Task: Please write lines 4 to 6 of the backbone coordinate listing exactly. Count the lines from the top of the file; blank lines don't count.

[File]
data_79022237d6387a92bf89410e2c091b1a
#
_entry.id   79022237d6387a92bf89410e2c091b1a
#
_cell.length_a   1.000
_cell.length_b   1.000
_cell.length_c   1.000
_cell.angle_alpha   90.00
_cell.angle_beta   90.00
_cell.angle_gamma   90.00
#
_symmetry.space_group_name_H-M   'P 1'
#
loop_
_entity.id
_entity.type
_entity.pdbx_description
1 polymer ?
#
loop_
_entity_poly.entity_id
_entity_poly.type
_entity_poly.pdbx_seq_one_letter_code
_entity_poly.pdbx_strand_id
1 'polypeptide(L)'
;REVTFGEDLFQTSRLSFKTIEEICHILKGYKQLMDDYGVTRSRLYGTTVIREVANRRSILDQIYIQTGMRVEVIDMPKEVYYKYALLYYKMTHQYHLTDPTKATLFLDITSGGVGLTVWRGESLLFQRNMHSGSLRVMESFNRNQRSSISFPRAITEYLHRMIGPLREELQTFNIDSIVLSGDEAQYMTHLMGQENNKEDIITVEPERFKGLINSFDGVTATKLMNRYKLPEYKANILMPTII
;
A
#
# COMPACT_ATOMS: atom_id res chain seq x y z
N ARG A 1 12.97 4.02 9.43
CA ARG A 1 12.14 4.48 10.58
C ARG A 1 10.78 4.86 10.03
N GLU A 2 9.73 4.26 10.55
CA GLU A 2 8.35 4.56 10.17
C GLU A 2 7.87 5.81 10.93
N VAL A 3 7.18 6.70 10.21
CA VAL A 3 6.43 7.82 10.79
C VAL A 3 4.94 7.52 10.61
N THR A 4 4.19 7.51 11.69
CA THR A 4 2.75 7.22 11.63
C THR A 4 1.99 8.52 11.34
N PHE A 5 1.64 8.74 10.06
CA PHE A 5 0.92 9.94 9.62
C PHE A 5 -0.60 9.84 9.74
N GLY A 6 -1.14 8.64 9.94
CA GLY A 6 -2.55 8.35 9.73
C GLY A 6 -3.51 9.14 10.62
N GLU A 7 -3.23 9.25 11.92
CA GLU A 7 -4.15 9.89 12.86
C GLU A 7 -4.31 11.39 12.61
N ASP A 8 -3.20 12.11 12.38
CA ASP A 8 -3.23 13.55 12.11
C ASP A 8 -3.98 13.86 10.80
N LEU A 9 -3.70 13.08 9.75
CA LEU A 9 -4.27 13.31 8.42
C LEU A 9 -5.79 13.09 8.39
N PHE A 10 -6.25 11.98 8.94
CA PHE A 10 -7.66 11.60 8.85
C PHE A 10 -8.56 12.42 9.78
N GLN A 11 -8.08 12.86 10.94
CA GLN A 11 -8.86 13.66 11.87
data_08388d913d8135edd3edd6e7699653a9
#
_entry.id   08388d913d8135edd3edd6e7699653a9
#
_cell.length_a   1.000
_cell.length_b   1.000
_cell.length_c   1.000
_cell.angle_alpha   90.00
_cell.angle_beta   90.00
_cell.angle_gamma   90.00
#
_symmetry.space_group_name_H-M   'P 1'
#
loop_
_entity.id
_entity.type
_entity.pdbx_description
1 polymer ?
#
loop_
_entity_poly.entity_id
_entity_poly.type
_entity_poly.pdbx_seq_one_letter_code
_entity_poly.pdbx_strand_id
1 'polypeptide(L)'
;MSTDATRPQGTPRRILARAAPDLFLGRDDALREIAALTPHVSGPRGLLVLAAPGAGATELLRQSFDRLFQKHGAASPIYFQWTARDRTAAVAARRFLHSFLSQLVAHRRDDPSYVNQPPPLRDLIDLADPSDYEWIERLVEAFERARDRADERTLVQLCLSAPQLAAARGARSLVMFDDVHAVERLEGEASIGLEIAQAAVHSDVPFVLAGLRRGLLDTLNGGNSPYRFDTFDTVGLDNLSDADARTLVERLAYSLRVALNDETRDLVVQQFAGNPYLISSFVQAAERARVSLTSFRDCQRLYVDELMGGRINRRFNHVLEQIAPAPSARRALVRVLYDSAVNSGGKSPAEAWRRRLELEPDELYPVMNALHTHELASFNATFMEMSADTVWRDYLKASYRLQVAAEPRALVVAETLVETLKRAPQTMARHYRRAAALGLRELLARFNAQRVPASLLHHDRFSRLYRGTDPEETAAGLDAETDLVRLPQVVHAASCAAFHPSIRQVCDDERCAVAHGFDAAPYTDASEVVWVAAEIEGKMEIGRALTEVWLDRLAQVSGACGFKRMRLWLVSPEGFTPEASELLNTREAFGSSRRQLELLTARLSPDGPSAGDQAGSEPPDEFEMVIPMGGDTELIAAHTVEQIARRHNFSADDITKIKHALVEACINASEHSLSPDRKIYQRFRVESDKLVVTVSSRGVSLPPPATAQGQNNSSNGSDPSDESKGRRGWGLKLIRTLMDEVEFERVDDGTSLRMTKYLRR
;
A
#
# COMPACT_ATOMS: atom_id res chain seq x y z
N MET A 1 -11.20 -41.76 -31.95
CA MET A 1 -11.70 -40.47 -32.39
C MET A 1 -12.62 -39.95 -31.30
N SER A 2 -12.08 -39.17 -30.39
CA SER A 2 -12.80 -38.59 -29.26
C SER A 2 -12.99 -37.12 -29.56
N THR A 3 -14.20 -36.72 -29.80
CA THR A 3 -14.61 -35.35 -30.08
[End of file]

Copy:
#
_cell.length_a   1.000
_cell.length_b   1.000